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Monday, October 15, 2012

US Supreme Court Denies Cert in a Nexus Case

As I predicted, the U.S. Supreme Court has denied cert in the request from Scholastic Books to hear its appeal of a finding of sales tax nexus by a Connecticut Court. [Back to School: Sales Tax Nexus Lessons in the AICPA Corporate Taxation Insider (8/23/12).]

I think the Supreme Court really wants Congress to resolve this matter. Or perhaps the Court is saying (I know we are not supposed to read anything into a denial of cert, but ...) clearly our "bright line" test of National Bellas Hess and Quill are not working or we wouldn't even have these cases where states and taxpayers can't agree on when they have sales tax collection obligations in a state.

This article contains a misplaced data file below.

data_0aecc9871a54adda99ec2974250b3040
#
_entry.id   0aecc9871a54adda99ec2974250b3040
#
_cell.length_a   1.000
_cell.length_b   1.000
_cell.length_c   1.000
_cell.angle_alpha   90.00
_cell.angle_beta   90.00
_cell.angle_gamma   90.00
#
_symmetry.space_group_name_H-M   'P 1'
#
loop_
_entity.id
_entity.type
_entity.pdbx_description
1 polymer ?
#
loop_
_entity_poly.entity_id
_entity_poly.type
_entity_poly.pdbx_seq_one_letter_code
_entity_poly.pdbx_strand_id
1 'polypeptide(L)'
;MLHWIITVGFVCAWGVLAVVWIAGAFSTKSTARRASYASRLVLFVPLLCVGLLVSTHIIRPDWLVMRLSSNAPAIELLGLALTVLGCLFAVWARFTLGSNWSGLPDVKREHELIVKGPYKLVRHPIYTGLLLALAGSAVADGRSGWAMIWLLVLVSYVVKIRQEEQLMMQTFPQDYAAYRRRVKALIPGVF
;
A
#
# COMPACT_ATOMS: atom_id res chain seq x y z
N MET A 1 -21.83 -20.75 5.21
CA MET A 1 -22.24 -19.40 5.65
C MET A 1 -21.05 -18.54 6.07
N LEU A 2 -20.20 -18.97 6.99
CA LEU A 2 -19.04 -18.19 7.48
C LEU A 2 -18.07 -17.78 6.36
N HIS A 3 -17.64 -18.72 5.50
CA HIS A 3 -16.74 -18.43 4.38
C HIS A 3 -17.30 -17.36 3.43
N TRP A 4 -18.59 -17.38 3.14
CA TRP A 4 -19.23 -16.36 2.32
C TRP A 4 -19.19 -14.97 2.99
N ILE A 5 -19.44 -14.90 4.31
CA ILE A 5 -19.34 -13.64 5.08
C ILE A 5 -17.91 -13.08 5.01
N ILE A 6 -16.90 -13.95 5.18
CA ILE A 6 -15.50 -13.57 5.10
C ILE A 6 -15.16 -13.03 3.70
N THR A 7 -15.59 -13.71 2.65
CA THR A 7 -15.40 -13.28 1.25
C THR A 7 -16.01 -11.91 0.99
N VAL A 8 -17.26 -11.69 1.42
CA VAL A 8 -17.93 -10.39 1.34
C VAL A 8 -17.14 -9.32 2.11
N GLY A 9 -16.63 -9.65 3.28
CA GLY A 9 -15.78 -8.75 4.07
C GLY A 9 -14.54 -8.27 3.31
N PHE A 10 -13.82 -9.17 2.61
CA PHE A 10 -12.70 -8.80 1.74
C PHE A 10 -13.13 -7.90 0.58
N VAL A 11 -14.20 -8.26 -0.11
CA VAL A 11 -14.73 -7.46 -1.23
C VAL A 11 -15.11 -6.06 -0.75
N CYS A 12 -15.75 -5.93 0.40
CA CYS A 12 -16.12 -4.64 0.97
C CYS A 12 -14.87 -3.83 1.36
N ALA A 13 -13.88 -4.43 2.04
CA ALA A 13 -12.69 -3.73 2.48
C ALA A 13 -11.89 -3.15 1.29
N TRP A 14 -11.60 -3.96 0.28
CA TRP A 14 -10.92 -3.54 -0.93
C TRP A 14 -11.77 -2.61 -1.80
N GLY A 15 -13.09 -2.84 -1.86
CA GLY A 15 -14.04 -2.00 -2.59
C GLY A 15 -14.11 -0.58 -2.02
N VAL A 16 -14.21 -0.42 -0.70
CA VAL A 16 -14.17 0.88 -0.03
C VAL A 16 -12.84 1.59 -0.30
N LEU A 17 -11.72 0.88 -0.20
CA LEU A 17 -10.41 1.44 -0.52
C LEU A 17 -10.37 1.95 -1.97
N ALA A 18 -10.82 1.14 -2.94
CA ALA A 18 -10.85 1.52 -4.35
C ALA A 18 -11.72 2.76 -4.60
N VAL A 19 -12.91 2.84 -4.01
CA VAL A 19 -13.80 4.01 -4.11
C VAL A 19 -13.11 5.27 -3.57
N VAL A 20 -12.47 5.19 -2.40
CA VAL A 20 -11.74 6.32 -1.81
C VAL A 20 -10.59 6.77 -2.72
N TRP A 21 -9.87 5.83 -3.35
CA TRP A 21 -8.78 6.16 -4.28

These are difficult issues.  The teachers who hand out and collect order forms from students are not exactly the same as the contract sales force in Scripto. Yet, they are enabling Scholastic to have sales they would not otherwise have. What if the teachers instead only told the students of Scholastic's URL and the students then ordered on their own?  Would the teacher, who is doing far less than in the situation where they handle the order forms and delivery of the books, cause Scholastic to have a physical presence in the state?  Would it matter if the teachers was compensated in some way?  Is it advertising or solicitation?  When you teacher tells you about books you might enjoy, it that just advertising or is the message - get that book and read it?

What do you think?  Do we really have a bright line nexus test for sales tax? Should the Court take a sales tax nexus case?


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